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Pablo Picasso: In Light Of The Record ‘Women Of Algiers’ auction
May 18, 2015
“Painting is a blind man’s profession. He paints not what he sees, but what he feels, what he tells himself about what he has seen.”
Before the period of 1954 and 1963 Pablo Picasso had experienced a long life of artistic expression, his work perpetually evolved throughout the blue and rose periods. His later masterminding of cubism would be a testament to his genius as a painter that saw the creation of relics of humanity exuding a timelessness, rare and ethereal. For those who symbolise an acquisition that is not short of absolute, in today’s world – relating to resource and wealth – will strive, sacrifice and lay bare, all, to collect what his hand produced.
A Mediator to the World
His works adorn sculptures and buildings all over Barcelona, Spain the country that birthed him. His ethos’ and emotion still omni-present in Art theory where schools and colleges teach his sensibilities as a mandate. Scholars later go on to dedicate their life to studying and of course, in their own way, emulating and negotiating the world – through art – as he did. Whilst tour guides utter his teachings and show his works, his sculptures intertwined with works of Dali near the beach front. Whilst the Museu Picasso represent an energy and solid encapsulation and immortalisation of his pieces.
During the period mentioned initially Picasso attempted to produce several variations of Old Master paintings including reworking’s of Edouard Manet’s ‘The Luncheon on the Grass’, Diego Velazquez’s ‘La Meninas’ and Jocques-Louis David’s (1748-1825) The Rape of the Sabine Women. The first of these works, though, was Eugene Delacroix’s (1798-1863) Women of Algiers (1834), Picasso produced 15 oil based works at a time that is described as a ‘frenzied period of activity’ in the winter of 1954-55.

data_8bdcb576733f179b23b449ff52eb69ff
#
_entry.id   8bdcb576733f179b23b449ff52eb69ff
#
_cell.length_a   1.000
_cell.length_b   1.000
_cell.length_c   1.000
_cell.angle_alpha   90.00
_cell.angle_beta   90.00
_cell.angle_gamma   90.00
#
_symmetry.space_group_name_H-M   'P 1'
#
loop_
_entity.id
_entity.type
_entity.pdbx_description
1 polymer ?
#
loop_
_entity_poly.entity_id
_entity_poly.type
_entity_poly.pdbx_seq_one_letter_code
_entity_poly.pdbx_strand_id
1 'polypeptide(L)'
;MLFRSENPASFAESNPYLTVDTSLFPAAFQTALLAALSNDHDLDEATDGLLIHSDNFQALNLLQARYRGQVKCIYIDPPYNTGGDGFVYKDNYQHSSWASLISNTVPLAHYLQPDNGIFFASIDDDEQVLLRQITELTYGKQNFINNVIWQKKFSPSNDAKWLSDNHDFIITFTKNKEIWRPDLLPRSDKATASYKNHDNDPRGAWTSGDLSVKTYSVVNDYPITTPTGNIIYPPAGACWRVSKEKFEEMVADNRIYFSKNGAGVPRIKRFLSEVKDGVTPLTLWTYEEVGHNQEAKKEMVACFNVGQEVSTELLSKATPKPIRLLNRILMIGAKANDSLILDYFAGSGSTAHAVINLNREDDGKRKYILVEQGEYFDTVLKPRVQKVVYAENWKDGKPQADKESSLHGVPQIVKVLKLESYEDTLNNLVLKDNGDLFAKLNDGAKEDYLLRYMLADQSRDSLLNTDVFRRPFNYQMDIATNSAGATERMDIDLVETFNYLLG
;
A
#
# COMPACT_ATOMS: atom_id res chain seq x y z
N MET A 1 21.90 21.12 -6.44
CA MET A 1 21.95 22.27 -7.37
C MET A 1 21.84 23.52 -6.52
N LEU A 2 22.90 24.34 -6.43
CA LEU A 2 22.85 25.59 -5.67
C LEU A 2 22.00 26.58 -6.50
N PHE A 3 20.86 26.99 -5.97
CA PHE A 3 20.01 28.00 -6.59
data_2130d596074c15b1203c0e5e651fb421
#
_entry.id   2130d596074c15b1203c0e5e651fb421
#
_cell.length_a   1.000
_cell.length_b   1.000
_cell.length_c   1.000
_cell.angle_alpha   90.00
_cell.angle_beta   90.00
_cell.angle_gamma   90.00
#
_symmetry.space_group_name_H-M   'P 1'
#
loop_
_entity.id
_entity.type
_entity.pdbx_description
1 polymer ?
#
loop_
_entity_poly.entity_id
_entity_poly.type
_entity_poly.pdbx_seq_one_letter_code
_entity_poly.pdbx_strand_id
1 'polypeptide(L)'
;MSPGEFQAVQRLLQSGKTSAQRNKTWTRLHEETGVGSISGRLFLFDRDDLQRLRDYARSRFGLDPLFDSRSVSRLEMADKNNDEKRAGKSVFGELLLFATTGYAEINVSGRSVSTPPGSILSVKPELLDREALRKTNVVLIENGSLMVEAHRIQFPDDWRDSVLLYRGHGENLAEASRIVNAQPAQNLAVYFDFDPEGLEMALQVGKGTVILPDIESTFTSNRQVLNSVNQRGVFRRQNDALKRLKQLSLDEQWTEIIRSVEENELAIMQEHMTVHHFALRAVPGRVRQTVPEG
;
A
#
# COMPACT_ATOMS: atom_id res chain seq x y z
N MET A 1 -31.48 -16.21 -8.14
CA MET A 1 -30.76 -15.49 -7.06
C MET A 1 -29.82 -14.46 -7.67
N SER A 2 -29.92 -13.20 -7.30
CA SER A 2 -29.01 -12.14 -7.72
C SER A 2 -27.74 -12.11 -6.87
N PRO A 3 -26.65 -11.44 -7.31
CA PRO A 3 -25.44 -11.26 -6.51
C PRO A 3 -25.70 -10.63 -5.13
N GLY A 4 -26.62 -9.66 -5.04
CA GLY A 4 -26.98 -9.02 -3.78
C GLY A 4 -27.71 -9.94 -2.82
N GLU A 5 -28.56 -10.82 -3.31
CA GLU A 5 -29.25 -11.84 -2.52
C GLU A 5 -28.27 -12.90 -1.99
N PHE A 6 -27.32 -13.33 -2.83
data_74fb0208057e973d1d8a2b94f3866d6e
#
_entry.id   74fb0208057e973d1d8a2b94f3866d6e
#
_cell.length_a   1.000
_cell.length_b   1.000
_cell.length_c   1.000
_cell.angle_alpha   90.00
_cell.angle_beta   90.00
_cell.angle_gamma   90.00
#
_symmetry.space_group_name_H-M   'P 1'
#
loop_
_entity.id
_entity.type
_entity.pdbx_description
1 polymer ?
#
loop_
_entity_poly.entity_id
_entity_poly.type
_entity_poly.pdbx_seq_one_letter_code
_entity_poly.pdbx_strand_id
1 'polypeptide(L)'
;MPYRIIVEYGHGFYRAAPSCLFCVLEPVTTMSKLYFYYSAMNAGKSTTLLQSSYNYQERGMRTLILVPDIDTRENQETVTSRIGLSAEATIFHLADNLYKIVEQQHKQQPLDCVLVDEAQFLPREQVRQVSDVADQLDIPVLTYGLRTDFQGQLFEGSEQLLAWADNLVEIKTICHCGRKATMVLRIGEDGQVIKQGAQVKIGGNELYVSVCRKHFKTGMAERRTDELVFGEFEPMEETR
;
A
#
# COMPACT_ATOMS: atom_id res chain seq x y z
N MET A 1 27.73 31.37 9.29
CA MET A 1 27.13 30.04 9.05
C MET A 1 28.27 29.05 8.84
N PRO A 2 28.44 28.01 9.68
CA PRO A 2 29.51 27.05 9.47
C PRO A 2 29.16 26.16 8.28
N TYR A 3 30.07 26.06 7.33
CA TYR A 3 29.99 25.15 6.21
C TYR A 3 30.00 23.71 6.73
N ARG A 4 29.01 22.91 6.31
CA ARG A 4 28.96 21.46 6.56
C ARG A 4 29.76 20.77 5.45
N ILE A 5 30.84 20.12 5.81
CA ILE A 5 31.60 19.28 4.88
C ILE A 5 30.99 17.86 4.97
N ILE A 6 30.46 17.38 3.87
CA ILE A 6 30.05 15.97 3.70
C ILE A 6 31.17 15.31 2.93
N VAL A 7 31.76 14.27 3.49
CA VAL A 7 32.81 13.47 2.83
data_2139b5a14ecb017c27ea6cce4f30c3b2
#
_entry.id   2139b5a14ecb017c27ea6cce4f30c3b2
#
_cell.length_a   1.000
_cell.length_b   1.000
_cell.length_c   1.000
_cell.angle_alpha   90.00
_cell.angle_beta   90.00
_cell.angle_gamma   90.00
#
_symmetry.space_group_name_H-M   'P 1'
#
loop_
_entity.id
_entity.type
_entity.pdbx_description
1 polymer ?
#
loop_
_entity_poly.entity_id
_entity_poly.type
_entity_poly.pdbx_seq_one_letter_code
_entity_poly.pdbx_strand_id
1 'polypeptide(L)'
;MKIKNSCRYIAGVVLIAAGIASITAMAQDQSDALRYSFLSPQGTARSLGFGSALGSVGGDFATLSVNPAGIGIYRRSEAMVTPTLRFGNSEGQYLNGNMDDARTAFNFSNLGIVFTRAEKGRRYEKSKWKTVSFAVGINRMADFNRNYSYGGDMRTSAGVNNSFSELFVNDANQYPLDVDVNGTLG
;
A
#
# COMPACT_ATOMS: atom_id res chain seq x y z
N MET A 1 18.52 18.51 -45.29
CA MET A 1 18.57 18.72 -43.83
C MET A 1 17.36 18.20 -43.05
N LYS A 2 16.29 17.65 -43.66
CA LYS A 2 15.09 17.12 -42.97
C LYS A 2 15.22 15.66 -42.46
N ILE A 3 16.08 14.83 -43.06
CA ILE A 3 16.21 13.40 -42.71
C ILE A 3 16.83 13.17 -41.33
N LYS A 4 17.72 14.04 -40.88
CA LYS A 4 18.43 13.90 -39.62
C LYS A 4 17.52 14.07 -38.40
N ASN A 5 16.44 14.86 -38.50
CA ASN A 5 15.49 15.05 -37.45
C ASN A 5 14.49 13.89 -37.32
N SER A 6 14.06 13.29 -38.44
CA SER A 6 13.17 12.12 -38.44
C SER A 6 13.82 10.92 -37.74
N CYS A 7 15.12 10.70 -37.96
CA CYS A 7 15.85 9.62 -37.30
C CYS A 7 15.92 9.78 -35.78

Picasso’s Women Of Algiers Sells for a Record $179.4m (£113.9m) at Auction
“This is the tranquil and contemplative life of the Orient… No doubt these women have imbibed opium or hashish. No doubt they are deluding themselves inwardly with some dream of the Prophet; but this is not affecting anything outside of them, save for the air of perfume surrounding their voluptuous bodies” Theophile Thore 19th century.
Art as a Commodity
Picasso’s later re-imagining of this work recently sold at a Christies auction for $179.4m (£113.9). Now this sale, on the facade shows a great reverence for the art in front of them. So much so that they are willing to spend £100 million+ on a single work of art, a sum that is disposable income only reserved for the world super-rich elite, with money born from oligarchy, plutocracy, energy or other monetary producing global conglomerates. It raises artistic questions itself, why, do the people with the utmost tier of wealth be deserved of something that was born of emphatically the opposite. Of emotion of strife, and of a normal man.
This is the situating of art in the 21st century. We will pay vastly for something that speaks emotively to us, as human beings negotiating an over-populated vastly unequal society we inhabit. How does something so pure become so tarnished by capitalist, individualistic consumption, indeed that is an opinion reserved for art and cultural commentators, not NBSP.
However, one thing can be unreservedly said. Art is an autonomous commodity within the global market, which is embroiled in all aspects of celebrity (artists as celebrity), exchange, equality and the essence of art itself, which is expressive of human emotion.
As one journalist exclaims, this record may not be broken for a decade, as he reflects on some of the most expensive artworks of our post-modern, digital times. Just as Piccaso’s love affairs let’s hope that the selling of art is plentiful, but not wildly commoditised and sensationalised till we forget the meaning of the art itself, and we become a piece of art ourselves, symbolising loss, error, passivity, greed and detachment. After all as one Journalist at the independent says The Women of Algiers is far from being Picasso’s best work, it’s simply, and unashamedly, down to clever PR tactics, what does that tell you about our modern art market and the digital age?
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